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Women At The Speed of Life

Like father, like daughter. Arthur Miller's daughter Rebecca adapts and directs her own short stories with uniquely moving results.

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Within those first few minutes, something happens to a character named Delia (Kyra Sedgwick) that registers like the emotional equivalent of a heavyweight's one-two combination to a glass jaw. Wham! The effect is lightning quick, whiplashing us into the action.

Actually, the entire movie unfolds with that same unexpected shock of twists and turns. And first-time director Miller shows a knack at mixing a writer's ear for words and dialogue with a director's eye for stirring moving pictures. Even the camerawork suggests a sense of fluidity, of shifting priorities or changing emotions that underscore Miller's visually vivid writing making sure our attention remains riveted to the screen.

The trio of stories that make up the film's three acts are adapted from "Personal Velocity," a collection of seven short stories by Miller about women in transition. In the first, featuring the aforementioned tough-cookie Delia, we watch a woman who's all too aware of her own sexual power as she leaves hearth, home and hubby behind, wrangling her children with her into a new life. Then we meet Greta (Parker Posey), a lower-echelon Manhattan book editor who discovers that success in her field goes hand-in-hand with trouble in her comfortable marriage. Tying the triumvirate of female empowerment together — though not exactly handily — is young, pregnant Paula (Fairuza Balk). Traumatized by an accident, herself, Paula takes comfort in caring for a damaged boy.

The purity of Miller's storytelling — which loses nothing in its translation from printed page to the big screen — accounts for most of "Personal Velocity's" appeal. As mentioned, Miller isn't really concerned about linking the three narratives. Instead, she offers them to us without embellishment or politically correct niceness. As with Delia, that means these gals are not always likable. They are, however, authentic and imminently watchable.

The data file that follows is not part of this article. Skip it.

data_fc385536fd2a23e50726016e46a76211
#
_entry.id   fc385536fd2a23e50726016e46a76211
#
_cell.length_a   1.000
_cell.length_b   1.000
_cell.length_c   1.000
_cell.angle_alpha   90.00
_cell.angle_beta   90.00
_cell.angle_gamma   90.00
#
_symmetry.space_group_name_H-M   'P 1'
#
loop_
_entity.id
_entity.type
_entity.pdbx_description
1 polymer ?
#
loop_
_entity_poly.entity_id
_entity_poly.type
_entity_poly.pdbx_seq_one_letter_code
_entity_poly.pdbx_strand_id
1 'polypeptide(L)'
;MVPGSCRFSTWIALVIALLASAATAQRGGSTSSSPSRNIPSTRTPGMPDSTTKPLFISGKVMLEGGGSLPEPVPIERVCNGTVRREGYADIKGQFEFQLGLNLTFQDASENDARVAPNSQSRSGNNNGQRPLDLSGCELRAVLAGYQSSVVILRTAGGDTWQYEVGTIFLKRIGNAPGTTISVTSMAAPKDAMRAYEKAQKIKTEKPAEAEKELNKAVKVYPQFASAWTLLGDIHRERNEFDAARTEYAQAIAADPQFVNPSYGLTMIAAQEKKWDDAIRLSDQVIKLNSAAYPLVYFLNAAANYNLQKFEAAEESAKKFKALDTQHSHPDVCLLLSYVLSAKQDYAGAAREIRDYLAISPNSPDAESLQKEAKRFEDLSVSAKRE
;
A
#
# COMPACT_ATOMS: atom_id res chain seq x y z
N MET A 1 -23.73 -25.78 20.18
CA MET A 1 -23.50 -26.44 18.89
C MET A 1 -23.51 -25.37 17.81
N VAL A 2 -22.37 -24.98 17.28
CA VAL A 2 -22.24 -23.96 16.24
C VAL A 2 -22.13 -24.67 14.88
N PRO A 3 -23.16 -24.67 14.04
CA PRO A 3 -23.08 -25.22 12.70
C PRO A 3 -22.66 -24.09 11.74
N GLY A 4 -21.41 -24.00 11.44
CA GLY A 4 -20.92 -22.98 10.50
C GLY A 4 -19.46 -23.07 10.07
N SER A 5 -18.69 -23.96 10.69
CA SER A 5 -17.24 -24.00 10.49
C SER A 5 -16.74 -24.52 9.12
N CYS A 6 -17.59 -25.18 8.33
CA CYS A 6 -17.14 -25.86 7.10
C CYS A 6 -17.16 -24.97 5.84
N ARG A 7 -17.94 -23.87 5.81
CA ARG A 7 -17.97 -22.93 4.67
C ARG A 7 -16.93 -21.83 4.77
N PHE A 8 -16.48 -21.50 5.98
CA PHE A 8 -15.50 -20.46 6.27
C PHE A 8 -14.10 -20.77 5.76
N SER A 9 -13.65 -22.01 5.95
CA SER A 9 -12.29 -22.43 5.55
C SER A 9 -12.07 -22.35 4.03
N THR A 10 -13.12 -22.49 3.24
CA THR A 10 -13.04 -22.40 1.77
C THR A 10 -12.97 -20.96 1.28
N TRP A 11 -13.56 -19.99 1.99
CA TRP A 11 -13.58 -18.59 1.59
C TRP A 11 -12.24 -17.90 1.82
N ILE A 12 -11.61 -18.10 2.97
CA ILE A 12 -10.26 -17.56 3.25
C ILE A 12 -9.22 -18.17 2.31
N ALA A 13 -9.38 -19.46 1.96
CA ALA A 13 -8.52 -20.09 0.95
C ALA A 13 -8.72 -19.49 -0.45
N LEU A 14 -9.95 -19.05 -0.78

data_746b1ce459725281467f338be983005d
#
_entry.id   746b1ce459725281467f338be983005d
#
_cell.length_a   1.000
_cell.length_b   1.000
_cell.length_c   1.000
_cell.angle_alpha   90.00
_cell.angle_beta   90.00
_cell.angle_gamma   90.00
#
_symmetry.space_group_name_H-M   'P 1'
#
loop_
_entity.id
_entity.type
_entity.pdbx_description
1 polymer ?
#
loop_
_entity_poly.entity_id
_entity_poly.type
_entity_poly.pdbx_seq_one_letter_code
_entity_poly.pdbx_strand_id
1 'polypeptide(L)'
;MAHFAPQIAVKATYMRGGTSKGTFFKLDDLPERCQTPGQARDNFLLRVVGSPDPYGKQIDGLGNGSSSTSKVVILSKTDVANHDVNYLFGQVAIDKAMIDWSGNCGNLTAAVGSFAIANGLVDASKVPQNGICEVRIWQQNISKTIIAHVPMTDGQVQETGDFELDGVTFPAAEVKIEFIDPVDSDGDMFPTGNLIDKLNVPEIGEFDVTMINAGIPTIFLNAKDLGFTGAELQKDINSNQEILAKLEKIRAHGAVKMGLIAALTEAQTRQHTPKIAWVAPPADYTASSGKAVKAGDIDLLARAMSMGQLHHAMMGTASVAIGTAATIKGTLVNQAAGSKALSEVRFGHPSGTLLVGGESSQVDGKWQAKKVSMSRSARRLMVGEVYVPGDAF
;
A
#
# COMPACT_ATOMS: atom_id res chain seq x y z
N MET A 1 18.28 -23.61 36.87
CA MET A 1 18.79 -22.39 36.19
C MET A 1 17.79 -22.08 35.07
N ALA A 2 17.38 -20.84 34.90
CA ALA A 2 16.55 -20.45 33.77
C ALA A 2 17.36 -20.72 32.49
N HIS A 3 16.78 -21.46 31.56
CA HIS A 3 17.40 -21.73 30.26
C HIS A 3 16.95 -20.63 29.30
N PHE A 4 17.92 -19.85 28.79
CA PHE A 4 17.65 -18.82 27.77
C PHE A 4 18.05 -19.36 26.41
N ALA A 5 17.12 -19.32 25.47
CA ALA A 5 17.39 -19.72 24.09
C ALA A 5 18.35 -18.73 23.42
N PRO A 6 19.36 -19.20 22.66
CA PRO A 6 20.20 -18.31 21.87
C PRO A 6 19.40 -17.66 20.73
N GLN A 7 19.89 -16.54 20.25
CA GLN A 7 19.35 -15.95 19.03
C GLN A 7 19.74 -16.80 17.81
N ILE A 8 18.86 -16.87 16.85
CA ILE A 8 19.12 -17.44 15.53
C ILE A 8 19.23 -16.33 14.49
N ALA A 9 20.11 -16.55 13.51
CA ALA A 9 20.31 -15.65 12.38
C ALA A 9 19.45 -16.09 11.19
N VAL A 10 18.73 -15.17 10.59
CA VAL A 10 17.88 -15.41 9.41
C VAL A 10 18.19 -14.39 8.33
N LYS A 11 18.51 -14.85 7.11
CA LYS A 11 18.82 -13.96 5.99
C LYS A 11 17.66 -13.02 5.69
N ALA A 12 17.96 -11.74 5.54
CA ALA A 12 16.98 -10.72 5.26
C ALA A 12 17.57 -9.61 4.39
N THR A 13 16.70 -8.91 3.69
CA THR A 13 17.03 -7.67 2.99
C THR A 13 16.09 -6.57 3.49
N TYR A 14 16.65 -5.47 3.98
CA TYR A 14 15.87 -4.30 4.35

To capture each woman at various points of personal crisis, Miller uses still photography as an emotional shorthand for the audience, bringing the action to a standstill so viewers can comprehend the gravity of the moment, offering us a literal snapshot of a woman caught on the very edge of change. Shot on hand-held digital video, Ellen Kuras' cinematography adds to Miller's desired effect, lending a sense of immediacy to each woman's story, as well as invoking the feel of a home movie.

Although I'm rarely a fan of voiceover narration, finding it more obtrusive than enlightening, Miller employs this conceit to minimal detriment here, thanks mostly to her irresistible writing. It's also Miller's incredible writing that provides each actress with an enviable character to make her own.

All three women craft authentic, memorable performances, but it's Sedgwick, whose sharp but petite features have often seemed at odds with her golden, halolike expanse of curls, who makes the most lasting impression. Resisting the temptation to make Delia vulnerable — and in the end, likable — Sedgwick remains steadfast in portraying her as unflappable, unbreakable and unapologetic.

Posey, looking sophisticated and polished, captures Greta's paradoxical nature effortlessly, showing us a giggly young woman who's both proud and embarrassed by the manner in which she achieved her sudden success. Often underestimated, the waiflike Balk, with her trademark smudgy bad-girl eyes and tiny scratch of a voice, brings a trampled sweetness to Paula. The least fully developed of Miller's three women, Paula even describes herself as "one of those people with a lot of potential who never really takes off."

And yet, for a lot of reasons that will remain unexplained here, Paula ends up rivaling Delia as the movie's most haunting woman.

At its emotional core, "Personal Velocity" is about those unplanned, inexplicable moments when a life goes careening off in another direction. Like the little girls swinging with unfettered delight in her charming prelude, Miller wants us hold on to her characters as they fly back and forth, pumping their legs to go ever higher, as they try to touch the sky. ***** S

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